Carrier Landings For Dummies

  • Share
  • Read Later

The unmanned X-47B's first arrested landing last Saturday in Maryland.

Landing a warplane on the deck of an aircraft carrier – especially one underway at night in rough seas – isn’t something for the fainthearted to try.

But imagine doing it without a heart of any kind inside the cockpit?

Northrop Grumman took a big step in that direction last Saturday (video below), when it used a tailhook on its X-47B unmanned drone to grab an arresting cable, the same way Tom “Maverick” Cruise did it in Top Gun. That neat trick allows aircraft to land on relatively short carrier decks.

Sure, it was done at Patuxent River Naval Air Station – on land, in other words – but it is a big deal. It’s yet another marker on the inexorable push to fly fighter-size, jet-powered drones off of carriers without humans at the controls.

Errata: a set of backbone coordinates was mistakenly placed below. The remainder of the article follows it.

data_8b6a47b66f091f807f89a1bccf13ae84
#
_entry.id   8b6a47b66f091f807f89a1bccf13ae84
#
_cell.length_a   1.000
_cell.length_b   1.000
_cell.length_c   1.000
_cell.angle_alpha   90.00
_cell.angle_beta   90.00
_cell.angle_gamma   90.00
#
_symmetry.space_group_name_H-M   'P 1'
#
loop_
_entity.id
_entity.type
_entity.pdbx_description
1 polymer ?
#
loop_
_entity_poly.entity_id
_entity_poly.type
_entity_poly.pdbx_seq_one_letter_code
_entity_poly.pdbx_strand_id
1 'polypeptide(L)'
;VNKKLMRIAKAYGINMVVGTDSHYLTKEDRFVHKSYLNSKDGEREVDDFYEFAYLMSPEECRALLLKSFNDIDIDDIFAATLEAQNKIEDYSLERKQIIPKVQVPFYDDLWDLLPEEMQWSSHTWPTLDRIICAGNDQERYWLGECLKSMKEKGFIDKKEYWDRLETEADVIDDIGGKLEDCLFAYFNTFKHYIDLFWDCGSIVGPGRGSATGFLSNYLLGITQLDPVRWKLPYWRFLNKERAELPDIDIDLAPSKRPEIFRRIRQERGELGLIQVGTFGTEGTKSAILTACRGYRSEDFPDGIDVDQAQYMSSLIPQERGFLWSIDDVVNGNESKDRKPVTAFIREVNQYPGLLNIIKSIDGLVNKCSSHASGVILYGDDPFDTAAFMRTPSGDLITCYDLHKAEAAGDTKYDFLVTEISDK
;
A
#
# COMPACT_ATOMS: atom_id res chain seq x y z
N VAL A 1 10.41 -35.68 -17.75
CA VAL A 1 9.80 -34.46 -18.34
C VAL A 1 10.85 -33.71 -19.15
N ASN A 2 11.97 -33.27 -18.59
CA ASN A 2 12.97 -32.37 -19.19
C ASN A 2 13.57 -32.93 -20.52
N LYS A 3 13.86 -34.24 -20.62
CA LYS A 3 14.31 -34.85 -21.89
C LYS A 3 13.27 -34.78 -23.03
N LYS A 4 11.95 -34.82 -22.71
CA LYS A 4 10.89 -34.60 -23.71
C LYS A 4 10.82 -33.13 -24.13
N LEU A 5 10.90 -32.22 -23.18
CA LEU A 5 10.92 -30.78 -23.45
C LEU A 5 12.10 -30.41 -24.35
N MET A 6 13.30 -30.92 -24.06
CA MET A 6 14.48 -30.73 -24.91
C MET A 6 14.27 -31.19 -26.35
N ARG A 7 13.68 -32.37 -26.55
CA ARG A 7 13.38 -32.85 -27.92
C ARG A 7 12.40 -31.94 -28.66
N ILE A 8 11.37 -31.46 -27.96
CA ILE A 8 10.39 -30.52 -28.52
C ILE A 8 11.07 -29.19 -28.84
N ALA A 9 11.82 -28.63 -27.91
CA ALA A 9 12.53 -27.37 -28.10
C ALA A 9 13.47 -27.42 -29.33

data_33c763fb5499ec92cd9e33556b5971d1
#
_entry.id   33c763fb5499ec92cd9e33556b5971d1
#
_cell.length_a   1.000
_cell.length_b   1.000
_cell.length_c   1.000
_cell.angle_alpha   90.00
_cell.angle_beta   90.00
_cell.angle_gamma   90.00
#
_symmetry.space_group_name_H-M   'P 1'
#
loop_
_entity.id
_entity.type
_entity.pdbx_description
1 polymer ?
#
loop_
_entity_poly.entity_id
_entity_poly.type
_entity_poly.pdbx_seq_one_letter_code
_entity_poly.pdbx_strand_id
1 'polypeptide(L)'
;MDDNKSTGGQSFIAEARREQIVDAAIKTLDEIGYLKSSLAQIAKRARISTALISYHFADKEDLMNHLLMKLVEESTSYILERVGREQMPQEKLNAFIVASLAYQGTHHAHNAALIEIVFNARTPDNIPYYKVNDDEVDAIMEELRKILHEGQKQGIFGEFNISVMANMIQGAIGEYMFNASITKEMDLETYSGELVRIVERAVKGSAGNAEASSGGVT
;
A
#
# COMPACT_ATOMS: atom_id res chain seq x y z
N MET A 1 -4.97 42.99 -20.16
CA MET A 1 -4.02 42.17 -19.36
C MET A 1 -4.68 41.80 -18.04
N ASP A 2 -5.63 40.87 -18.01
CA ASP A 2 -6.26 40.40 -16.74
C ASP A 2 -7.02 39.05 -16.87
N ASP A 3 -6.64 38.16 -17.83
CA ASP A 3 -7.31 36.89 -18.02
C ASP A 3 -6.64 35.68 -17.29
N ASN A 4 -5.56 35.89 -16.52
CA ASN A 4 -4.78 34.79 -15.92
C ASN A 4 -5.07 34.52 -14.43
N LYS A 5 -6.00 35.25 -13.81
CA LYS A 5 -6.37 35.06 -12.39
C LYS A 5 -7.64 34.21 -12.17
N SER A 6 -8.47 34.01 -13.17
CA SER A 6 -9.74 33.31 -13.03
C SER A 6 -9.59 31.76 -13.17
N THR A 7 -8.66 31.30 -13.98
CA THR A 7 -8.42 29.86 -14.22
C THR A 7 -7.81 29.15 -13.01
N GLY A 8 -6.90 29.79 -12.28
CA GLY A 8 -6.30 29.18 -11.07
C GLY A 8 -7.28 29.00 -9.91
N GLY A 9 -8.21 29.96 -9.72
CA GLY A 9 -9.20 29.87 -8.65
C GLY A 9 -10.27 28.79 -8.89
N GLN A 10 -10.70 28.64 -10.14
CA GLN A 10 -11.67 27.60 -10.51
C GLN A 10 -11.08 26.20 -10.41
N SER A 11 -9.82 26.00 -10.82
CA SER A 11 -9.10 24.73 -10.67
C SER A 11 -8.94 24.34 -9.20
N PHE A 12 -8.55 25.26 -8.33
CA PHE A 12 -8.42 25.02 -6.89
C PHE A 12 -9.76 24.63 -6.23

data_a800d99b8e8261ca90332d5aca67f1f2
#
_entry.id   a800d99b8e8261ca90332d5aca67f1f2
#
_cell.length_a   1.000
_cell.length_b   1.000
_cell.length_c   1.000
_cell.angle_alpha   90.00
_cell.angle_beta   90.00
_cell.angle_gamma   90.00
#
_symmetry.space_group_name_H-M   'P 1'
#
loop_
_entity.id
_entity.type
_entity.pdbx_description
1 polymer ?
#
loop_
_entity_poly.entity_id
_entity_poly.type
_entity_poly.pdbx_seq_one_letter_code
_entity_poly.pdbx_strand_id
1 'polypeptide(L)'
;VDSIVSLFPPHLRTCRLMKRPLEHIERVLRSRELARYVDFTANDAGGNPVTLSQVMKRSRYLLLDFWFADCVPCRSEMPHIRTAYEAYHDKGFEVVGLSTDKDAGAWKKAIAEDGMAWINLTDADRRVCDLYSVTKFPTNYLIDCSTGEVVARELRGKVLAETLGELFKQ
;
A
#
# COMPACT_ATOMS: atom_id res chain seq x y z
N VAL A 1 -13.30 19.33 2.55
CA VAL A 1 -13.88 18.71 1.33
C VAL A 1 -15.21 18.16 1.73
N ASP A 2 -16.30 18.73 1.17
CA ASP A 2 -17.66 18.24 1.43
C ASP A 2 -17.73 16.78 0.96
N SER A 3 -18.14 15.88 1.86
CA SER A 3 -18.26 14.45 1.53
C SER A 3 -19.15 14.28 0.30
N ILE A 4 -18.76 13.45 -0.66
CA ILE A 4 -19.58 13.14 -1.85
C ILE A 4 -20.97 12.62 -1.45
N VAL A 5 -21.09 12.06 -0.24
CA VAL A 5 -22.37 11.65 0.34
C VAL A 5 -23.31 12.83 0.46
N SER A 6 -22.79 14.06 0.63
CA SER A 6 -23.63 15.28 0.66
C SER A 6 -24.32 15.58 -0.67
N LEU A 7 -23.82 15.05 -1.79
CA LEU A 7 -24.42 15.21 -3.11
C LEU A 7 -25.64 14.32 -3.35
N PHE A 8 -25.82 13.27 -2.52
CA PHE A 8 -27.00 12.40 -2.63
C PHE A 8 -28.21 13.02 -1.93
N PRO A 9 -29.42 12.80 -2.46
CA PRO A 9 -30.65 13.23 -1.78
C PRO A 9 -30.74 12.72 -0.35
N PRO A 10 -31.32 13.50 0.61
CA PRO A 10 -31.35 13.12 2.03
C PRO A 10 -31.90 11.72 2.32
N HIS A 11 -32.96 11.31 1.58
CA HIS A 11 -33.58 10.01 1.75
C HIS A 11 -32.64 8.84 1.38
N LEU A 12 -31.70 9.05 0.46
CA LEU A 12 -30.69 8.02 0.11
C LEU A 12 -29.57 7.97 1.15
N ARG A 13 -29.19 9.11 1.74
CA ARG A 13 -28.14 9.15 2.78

It has been less than six months since the X-47B first launched into the sky at Pax River using the same kind of catapult system found on the Navy’s flat tops.

“This precision, shore-based trap by the X-47B puts the UCAS Carrier Demonstration program on final approach for a rendezvous with naval aviation history,” Captain Jaime Engdahl, the Navy’s drone boss, said in a statement issued by Northrop. “It moves us a critical step closer to proving that unmanned systems can be integrated seamlessly into Navy carrier operations.”

There’s a lot of trust involved in letting such a powerful machine taxi around on a carrier deck’s four-acre flight deck, never mind having a sailor hand off takeoffs and landings to a computer at each end of a carrier op.

Better fasten your seat belt: carrier-based trials are slated to start later this month.